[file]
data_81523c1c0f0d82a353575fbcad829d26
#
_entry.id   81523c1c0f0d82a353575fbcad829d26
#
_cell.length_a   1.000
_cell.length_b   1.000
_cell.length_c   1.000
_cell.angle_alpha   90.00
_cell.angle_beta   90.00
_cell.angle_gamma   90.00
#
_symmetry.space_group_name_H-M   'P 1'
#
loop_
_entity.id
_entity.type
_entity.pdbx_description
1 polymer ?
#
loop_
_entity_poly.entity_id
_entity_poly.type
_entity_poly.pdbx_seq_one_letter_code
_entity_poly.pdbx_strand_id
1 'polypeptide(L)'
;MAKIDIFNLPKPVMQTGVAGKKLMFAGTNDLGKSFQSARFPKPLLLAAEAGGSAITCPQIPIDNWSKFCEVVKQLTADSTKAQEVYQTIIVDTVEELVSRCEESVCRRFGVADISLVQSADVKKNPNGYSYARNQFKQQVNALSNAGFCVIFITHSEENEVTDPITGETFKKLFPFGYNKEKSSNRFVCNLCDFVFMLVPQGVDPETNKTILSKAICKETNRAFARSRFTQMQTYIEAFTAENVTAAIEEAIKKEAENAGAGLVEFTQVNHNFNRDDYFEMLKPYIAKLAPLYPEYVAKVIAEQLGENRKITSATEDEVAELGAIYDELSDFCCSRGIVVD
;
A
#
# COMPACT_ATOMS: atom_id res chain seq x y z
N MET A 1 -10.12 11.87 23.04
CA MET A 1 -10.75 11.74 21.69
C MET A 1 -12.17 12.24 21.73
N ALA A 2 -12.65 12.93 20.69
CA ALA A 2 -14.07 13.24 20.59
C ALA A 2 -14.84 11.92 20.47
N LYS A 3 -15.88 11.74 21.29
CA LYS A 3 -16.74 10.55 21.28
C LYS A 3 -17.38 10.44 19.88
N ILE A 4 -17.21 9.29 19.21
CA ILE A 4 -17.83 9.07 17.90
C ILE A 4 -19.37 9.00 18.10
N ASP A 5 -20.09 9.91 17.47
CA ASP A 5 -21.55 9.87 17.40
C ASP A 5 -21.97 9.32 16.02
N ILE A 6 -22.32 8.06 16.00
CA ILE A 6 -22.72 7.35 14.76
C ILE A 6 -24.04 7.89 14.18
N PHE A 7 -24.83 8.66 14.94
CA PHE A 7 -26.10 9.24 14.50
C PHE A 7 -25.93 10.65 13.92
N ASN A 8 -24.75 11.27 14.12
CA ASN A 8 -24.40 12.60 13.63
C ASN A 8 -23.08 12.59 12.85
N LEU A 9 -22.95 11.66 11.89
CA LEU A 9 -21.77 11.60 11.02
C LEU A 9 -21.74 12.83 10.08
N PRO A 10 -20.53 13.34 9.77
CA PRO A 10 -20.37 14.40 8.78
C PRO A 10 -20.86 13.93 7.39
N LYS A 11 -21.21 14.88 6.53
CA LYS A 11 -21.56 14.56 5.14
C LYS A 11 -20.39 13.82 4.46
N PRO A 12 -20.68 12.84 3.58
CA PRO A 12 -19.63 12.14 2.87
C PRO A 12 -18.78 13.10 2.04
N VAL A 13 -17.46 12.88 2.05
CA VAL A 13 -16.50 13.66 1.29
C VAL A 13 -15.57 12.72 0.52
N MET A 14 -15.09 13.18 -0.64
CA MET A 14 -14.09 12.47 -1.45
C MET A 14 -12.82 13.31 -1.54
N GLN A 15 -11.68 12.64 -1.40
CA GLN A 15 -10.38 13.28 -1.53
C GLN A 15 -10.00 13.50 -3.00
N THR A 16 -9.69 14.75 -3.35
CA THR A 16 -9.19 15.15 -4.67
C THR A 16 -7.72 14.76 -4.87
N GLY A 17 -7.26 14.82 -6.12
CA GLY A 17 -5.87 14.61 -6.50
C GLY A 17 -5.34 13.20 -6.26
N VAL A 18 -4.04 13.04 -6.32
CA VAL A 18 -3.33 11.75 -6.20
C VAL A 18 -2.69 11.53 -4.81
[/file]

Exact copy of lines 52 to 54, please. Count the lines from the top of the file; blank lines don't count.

N ASN A 8 -24.75 11.27 14.12
CA ASN A 8 -24.40 12.60 13.63
C ASN A 8 -23.08 12.59 12.85